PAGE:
Ideology and Exciting the Base
There is no such thing as being too conservative or too liberal to win a general presidential election. This was proved by both Ronald Reagan and Barack Obama, respectively. Voter turnout is what truly decides an election. If a candidate is trailing in the polls 99% to 1%, but only that 1% who approves of him turns out to vote, he will win with 100% of the vote tally. This of course is an absurd example, but I chose it to make a point. You must turn out your base if you plan on winning an election. You do not ever choose a candidate based upon what the fickle independents may or may not want. You choose only the wording for your messaging based on how independents will receive it. Again, take Reagan and Obama. Both men come from the far poles of the American political spectrum. Both revved up their base, and both chose their wording in the general election to make their positions palatable to the politically ignorant.
The election in 2008 was a classic example of what happens when you have one candidate, Barack Obama, who excites his base, and another candidate, John McCain, who deflates his base. John McCain was supposed to be this bipartisan problem-solver that the middle would swoon over. What happened? McCain depressed his own base so much that he lost my home state of Indiana. Indiana had not voted for a democrat since LBJ! What's more is that McCain lost the independent vote in an avalanche. Why? Independents follow strength and conviction. They will see right through some pandering politician, just as they will see right through Mitt Romney. It is too obvious that he is saying only what he thinks will get him elected. Just watch him speak to the Tea Party. It's such obvious pandering that it is wince-inducing. Romney's flip-flopping and the pictures of him with Ted Kennedy signing RomneyCare into law will only suppress voter enthusiasm among the base, and it will do nothing to win independents.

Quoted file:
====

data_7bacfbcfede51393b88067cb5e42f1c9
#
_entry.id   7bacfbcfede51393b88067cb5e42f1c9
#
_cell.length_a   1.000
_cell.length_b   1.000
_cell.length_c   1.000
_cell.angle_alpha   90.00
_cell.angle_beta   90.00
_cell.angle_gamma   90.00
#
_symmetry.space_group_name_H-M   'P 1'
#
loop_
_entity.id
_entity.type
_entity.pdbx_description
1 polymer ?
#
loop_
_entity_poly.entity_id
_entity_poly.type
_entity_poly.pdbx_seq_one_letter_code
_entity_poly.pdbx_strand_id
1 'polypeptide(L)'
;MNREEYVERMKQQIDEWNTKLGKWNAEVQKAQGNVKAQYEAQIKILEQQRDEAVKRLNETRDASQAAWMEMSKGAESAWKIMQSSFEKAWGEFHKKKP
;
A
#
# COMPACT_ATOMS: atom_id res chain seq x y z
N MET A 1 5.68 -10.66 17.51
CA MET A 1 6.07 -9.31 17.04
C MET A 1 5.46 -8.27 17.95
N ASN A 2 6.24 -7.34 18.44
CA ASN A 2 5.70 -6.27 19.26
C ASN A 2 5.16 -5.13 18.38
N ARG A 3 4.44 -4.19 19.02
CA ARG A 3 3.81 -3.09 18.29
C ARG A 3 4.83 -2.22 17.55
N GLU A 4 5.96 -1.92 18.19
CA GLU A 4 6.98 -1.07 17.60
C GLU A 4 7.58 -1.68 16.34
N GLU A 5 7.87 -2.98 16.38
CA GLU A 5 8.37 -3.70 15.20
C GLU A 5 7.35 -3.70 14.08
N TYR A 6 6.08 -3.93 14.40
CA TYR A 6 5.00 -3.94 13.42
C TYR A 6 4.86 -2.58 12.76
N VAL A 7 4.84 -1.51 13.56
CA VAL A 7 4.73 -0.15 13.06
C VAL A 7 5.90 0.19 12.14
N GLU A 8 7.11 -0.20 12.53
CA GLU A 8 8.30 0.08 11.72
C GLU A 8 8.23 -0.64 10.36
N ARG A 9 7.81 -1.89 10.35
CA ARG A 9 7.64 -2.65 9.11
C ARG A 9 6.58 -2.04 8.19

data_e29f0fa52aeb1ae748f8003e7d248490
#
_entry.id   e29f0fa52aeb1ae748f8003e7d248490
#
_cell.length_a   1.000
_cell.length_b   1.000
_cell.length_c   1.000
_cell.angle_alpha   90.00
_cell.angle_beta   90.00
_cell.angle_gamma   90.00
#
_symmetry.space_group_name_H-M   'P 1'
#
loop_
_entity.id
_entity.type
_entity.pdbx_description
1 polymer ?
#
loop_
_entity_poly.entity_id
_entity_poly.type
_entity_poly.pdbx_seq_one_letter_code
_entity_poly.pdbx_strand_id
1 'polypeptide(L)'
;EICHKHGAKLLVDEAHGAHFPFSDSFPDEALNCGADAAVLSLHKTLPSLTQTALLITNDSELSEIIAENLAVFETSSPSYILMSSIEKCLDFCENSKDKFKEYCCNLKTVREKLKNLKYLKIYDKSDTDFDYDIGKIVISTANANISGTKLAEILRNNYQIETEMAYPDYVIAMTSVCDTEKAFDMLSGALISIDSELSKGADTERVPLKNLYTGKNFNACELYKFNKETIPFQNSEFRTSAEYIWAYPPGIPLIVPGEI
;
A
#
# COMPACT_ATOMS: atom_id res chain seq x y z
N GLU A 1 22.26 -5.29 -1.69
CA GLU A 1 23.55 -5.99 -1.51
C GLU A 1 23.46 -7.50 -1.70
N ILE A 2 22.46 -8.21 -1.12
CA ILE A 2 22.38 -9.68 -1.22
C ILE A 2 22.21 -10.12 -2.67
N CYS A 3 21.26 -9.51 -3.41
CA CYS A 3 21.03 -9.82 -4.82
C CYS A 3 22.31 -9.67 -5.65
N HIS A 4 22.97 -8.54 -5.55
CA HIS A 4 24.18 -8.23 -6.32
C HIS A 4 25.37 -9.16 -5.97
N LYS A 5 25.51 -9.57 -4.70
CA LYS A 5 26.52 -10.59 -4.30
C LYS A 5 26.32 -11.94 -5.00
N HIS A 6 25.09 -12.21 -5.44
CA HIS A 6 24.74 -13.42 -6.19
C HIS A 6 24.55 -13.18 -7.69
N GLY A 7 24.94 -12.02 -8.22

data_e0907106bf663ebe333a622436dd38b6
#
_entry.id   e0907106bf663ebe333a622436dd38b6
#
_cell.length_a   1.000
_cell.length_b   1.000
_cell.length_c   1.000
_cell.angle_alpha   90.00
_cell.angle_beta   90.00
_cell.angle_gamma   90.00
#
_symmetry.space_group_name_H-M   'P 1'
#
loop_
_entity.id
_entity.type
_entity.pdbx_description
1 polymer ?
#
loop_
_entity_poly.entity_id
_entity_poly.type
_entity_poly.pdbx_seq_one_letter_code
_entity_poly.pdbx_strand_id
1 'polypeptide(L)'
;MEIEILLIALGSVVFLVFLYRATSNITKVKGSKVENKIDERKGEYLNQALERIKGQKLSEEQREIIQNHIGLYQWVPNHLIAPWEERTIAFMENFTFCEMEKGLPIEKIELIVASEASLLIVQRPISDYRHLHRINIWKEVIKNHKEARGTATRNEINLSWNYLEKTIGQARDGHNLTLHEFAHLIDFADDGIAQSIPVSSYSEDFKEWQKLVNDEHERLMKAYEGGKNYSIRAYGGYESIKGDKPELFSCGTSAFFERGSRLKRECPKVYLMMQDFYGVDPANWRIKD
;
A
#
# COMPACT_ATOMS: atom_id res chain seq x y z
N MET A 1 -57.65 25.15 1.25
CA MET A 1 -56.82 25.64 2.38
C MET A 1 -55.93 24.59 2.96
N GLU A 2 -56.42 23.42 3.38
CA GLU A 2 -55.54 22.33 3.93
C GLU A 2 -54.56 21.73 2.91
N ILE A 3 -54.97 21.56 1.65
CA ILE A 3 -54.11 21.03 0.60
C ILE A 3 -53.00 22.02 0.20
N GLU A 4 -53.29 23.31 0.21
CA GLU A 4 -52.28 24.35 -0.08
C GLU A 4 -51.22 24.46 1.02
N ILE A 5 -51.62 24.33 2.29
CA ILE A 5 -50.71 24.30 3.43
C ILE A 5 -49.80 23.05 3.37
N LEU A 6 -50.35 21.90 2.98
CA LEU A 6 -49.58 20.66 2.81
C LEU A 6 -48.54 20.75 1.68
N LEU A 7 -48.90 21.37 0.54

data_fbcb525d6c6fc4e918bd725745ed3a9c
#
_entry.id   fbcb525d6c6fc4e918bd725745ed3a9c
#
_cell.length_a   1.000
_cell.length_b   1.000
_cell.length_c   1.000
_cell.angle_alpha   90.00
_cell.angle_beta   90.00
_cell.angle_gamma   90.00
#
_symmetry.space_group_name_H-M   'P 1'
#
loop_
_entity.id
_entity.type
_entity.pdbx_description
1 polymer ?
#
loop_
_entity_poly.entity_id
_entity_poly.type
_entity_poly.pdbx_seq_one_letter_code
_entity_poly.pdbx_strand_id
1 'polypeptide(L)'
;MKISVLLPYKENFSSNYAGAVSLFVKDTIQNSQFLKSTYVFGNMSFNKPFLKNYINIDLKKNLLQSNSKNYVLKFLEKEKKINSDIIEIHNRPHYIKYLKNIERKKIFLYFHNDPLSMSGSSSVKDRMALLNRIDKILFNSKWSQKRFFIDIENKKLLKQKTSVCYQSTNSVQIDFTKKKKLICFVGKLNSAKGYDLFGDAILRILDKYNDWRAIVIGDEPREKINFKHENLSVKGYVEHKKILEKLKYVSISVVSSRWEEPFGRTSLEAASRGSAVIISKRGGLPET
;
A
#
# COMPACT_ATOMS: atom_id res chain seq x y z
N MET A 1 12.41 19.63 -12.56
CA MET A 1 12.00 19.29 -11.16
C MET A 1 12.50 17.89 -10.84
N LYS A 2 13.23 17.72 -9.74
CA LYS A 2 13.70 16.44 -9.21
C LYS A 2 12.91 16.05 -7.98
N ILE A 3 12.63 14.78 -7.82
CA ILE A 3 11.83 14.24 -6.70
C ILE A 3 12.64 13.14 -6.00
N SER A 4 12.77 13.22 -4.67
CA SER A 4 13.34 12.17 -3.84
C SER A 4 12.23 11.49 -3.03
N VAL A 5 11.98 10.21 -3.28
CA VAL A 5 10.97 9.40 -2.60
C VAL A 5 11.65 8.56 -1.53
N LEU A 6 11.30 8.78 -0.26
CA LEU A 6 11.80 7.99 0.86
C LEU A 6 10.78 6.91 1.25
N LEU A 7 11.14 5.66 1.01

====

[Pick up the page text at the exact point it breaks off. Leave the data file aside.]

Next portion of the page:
What is that, you say? Anger against Obama will be more than enough to turn out the base? I'm sorry, but I again must refer you to John Kerry. The liberal base hated George W. Bush. Kerry still lost. Positive emotion trumps negative emotion. Why do you think Obama is so blatantly attempting to appease his base now? He knows that it is his only hope. You win elections by starting with your base and then adding to your coalition until you hit that 50+1% to win.
The only people we have telling us Mitt Romney is the most electable candidate are the inbred RNC types who got us into this mess four years ago. Somehow I just don't trust Tim Pawlenty, the first man into the presidential race and the first man out, to understand what it takes to be electable. Of course, it is possible that the economy will be in an official recession next year, and it won't matter whom we nominate...but do we really want to take that chance? Do we really want the guy who planted the seed of ObamaCare entrusted with the job of removing it? Let us all do ourselves a favor and not nominate the Republican John Kerry. Find the man who can beat Romney and rally behind that man, or, absent another economic meltdown, we'll have four more years of Obama.